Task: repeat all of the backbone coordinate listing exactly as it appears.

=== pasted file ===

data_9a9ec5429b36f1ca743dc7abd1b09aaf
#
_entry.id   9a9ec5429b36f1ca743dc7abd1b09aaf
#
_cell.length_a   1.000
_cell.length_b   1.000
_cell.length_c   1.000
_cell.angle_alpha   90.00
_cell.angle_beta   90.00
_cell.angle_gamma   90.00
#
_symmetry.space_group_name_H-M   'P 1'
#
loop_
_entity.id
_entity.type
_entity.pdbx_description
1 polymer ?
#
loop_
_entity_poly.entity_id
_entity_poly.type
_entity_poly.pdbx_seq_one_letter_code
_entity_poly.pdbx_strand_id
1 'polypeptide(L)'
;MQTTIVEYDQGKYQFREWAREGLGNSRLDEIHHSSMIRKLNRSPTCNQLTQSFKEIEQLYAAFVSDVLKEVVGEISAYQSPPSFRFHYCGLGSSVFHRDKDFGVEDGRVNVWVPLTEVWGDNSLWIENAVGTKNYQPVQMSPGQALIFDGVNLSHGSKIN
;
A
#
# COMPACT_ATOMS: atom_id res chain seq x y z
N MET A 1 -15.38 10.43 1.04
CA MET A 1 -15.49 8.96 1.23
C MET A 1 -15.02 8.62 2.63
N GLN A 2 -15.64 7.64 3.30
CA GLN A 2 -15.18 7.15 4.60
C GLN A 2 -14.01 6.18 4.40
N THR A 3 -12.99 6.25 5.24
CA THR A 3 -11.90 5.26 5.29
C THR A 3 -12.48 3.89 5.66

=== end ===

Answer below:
data_9a9ec5429b36f1ca743dc7abd1b09aaf
#
_entry.id   9a9ec5429b36f1ca743dc7abd1b09aaf
#
_cell.length_a   1.000
_cell.length_b   1.000
_cell.length_c   1.000
_cell.angle_alpha   90.00
_cell.angle_beta   90.00
_cell.angle_gamma   90.00
#
_symmetry.space_group_name_H-M   'P 1'
#
loop_
_entity.id
_entity.type
_entity.pdbx_description
1 polymer ?
#
loop_
_entity_poly.entity_id
_entity_poly.type
_entity_poly.pdbx_seq_one_letter_code
_entity_poly.pdbx_strand_id
1 'polypeptide(L)'
;MQTTIVEYDQGKYQFREWAREGLGNSRLDEIHHSSMIRKLNRSPTCNQLTQSFKEIEQLYAAFVSDVLKEVVGEISAYQSPPSFRFHYCGLGSSVFHRDKDFGVEDGRVNVWVPLTEVWGDNSLWIENAVGTKNYQPVQMSPGQALIFDGVNLSHGSKIN
;
A
#
# COMPACT_ATOMS: atom_id res chain seq x y z
N MET A 1 -15.38 10.43 1.04
CA MET A 1 -15.49 8.96 1.23
C MET A 1 -15.02 8.62 2.63
N GLN A 2 -15.64 7.64 3.30
CA GLN A 2 -15.18 7.15 4.60
C GLN A 2 -14.01 6.18 4.40
N THR A 3 -12.99 6.25 5.24
CA THR A 3 -11.90 5.26 5.29
C THR A 3 -12.48 3.89 5.66